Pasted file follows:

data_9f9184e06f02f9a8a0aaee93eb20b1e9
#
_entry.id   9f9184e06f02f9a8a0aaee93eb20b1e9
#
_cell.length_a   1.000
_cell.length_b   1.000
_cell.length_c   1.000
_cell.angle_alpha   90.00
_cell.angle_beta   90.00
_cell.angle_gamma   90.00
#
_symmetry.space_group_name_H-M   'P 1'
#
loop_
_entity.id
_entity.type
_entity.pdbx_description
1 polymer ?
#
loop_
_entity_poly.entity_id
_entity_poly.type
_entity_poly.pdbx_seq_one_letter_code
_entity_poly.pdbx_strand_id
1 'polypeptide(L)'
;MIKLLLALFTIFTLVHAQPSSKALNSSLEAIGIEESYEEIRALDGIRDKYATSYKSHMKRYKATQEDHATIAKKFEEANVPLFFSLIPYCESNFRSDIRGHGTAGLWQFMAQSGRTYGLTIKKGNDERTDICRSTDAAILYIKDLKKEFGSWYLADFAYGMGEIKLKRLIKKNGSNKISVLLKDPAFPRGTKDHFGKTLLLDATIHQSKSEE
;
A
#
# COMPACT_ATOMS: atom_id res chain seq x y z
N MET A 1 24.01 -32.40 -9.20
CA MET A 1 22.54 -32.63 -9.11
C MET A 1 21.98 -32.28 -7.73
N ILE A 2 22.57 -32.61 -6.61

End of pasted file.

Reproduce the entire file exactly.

data_9f9184e06f02f9a8a0aaee93eb20b1e9
#
_entry.id   9f9184e06f02f9a8a0aaee93eb20b1e9
#
_cell.length_a   1.000
_cell.length_b   1.000
_cell.length_c   1.000
_cell.angle_alpha   90.00
_cell.angle_beta   90.00
_cell.angle_gamma   90.00
#
_symmetry.space_group_name_H-M   'P 1'
#
loop_
_entity.id
_entity.type
_entity.pdbx_description
1 polymer ?
#
loop_
_entity_poly.entity_id
_entity_poly.type
_entity_poly.pdbx_seq_one_letter_code
_entity_poly.pdbx_strand_id
1 'polypeptide(L)'
;MIKLLLALFTIFTLVHAQPSSKALNSSLEAIGIEESYEEIRALDGIRDKYATSYKSHMKRYKATQEDHATIAKKFEEANVPLFFSLIPYCESNFRSDIRGHGTAGLWQFMAQSGRTYGLTIKKGNDERTDICRSTDAAILYIKDLKKEFGSWYLADFAYGMGEIKLKRLIKKNGSNKISVLLKDPAFPRGTKDHFGKTLLLDATIHQSKSEE
;
A
#
# COMPACT_ATOMS: atom_id res chain seq x y z
N MET A 1 24.01 -32.40 -9.20
CA MET A 1 22.54 -32.63 -9.11
C MET A 1 21.98 -32.28 -7.73
N ILE A 2 22.57 -32.61 -6.61